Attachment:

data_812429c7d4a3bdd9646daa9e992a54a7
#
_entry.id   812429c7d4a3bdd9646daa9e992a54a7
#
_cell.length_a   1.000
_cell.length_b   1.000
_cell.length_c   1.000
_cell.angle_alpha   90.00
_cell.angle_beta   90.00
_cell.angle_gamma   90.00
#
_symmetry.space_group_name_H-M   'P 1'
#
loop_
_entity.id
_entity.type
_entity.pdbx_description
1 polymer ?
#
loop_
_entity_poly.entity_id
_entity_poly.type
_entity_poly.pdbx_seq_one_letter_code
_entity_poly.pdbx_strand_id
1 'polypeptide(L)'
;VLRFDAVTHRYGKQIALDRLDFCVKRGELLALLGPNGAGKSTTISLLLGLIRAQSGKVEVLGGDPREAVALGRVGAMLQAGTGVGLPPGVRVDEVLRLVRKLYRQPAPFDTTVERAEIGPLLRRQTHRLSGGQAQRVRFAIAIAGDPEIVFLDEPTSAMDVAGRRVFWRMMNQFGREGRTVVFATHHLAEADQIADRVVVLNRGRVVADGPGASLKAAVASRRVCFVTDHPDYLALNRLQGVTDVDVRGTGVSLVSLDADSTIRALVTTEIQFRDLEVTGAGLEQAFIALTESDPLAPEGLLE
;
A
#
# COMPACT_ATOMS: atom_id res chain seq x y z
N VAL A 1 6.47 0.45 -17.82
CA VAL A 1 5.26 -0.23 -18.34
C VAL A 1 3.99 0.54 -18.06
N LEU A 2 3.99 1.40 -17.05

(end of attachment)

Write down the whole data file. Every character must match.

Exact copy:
data_812429c7d4a3bdd9646daa9e992a54a7
#
_entry.id   812429c7d4a3bdd9646daa9e992a54a7
#
_cell.length_a   1.000
_cell.length_b   1.000
_cell.length_c   1.000
_cell.angle_alpha   90.00
_cell.angle_beta   90.00
_cell.angle_gamma   90.00
#
_symmetry.space_group_name_H-M   'P 1'
#
loop_
_entity.id
_entity.type
_entity.pdbx_description
1 polymer ?
#
loop_
_entity_poly.entity_id
_entity_poly.type
_entity_poly.pdbx_seq_one_letter_code
_entity_poly.pdbx_strand_id
1 'polypeptide(L)'
;VLRFDAVTHRYGKQIALDRLDFCVKRGELLALLGPNGAGKSTTISLLLGLIRAQSGKVEVLGGDPREAVALGRVGAMLQAGTGVGLPPGVRVDEVLRLVRKLYRQPAPFDTTVERAEIGPLLRRQTHRLSGGQAQRVRFAIAIAGDPEIVFLDEPTSAMDVAGRRVFWRMMNQFGREGRTVVFATHHLAEADQIADRVVVLNRGRVVADGPGASLKAAVASRRVCFVTDHPDYLALNRLQGVTDVDVRGTGVSLVSLDADSTIRALVTTEIQFRDLEVTGAGLEQAFIALTESDPLAPEGLLE
;
A
#
# COMPACT_ATOMS: atom_id res chain seq x y z
N VAL A 1 6.47 0.45 -17.82
CA VAL A 1 5.26 -0.23 -18.34
C VAL A 1 3.99 0.54 -18.06
N LEU A 2 3.99 1.40 -17.05